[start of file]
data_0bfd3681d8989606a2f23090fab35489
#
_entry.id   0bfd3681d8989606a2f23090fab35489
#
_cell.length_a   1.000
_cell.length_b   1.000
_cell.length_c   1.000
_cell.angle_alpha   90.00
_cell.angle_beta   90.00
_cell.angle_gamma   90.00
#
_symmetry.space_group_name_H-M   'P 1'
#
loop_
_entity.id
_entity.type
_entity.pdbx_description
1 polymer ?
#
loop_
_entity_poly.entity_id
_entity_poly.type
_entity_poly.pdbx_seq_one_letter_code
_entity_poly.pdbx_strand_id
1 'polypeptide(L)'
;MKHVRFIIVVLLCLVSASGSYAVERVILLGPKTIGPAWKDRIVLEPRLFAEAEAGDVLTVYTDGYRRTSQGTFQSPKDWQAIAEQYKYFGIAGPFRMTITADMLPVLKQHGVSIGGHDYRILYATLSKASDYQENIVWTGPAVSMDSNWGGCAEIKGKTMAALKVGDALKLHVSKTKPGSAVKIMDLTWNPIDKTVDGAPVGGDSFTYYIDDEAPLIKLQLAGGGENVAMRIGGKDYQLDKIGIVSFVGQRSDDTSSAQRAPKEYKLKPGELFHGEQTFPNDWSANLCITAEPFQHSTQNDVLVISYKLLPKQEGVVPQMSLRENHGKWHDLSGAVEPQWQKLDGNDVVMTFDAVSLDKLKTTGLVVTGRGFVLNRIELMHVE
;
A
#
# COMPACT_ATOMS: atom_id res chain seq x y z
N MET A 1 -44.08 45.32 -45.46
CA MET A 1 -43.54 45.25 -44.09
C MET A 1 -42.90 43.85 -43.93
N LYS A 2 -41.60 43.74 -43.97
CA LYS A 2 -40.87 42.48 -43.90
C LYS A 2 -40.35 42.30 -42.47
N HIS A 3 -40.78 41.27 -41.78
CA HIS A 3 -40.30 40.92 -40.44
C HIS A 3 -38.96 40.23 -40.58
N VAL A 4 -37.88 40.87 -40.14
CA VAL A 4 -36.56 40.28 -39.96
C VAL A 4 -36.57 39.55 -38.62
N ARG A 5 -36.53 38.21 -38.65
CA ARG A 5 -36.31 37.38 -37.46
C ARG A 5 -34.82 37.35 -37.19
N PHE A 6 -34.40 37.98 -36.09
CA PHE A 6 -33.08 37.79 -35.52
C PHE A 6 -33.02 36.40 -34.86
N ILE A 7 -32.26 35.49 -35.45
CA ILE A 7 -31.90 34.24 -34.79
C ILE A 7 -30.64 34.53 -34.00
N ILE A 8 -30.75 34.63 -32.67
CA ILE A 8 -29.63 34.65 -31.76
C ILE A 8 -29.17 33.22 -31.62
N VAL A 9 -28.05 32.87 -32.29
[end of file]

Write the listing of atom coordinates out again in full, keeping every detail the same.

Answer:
data_0bfd3681d8989606a2f23090fab35489
#
_entry.id   0bfd3681d8989606a2f23090fab35489
#
_cell.length_a   1.000
_cell.length_b   1.000
_cell.length_c   1.000
_cell.angle_alpha   90.00
_cell.angle_beta   90.00
_cell.angle_gamma   90.00
#
_symmetry.space_group_name_H-M   'P 1'
#
loop_
_entity.id
_entity.type
_entity.pdbx_description
1 polymer ?
#
loop_
_entity_poly.entity_id
_entity_poly.type
_entity_poly.pdbx_seq_one_letter_code
_entity_poly.pdbx_strand_id
1 'polypeptide(L)'
;MKHVRFIIVVLLCLVSASGSYAVERVILLGPKTIGPAWKDRIVLEPRLFAEAEAGDVLTVYTDGYRRTSQGTFQSPKDWQAIAEQYKYFGIAGPFRMTITADMLPVLKQHGVSIGGHDYRILYATLSKASDYQENIVWTGPAVSMDSNWGGCAEIKGKTMAALKVGDALKLHVSKTKPGSAVKIMDLTWNPIDKTVDGAPVGGDSFTYYIDDEAPLIKLQLAGGGENVAMRIGGKDYQLDKIGIVSFVGQRSDDTSSAQRAPKEYKLKPGELFHGEQTFPNDWSANLCITAEPFQHSTQNDVLVISYKLLPKQEGVVPQMSLRENHGKWHDLSGAVEPQWQKLDGNDVVMTFDAVSLDKLKTTGLVVTGRGFVLNRIELMHVE
;
A
#
# COMPACT_ATOMS: atom_id res chain seq x y z
N MET A 1 -44.08 45.32 -45.46
CA MET A 1 -43.54 45.25 -44.09
C MET A 1 -42.90 43.85 -43.93
N LYS A 2 -41.60 43.74 -43.97
CA LYS A 2 -40.87 42.48 -43.90
C LYS A 2 -40.35 42.30 -42.47
N HIS A 3 -40.78 41.27 -41.78
CA HIS A 3 -40.30 40.92 -40.44
C HIS A 3 -38.96 40.23 -40.58
N VAL A 4 -37.88 40.87 -40.14
CA VAL A 4 -36.56 40.28 -39.96
C VAL A 4 -36.57 39.55 -38.62
N ARG A 5 -36.53 38.21 -38.65
CA ARG A 5 -36.31 37.38 -37.46
C ARG A 5 -34.82 37.35 -37.19
N PHE A 6 -34.40 37.98 -36.09
CA PHE A 6 -33.08 37.79 -35.52
C PHE A 6 -33.02 36.40 -34.86
N ILE A 7 -32.26 35.49 -35.45
CA ILE A 7 -31.90 34.24 -34.79
C ILE A 7 -30.64 34.53 -34.00
N ILE A 8 -30.75 34.63 -32.67
CA ILE A 8 -29.63 34.65 -31.76
C ILE A 8 -29.17 33.22 -31.62
N VAL A 9 -28.05 32.87 -32.29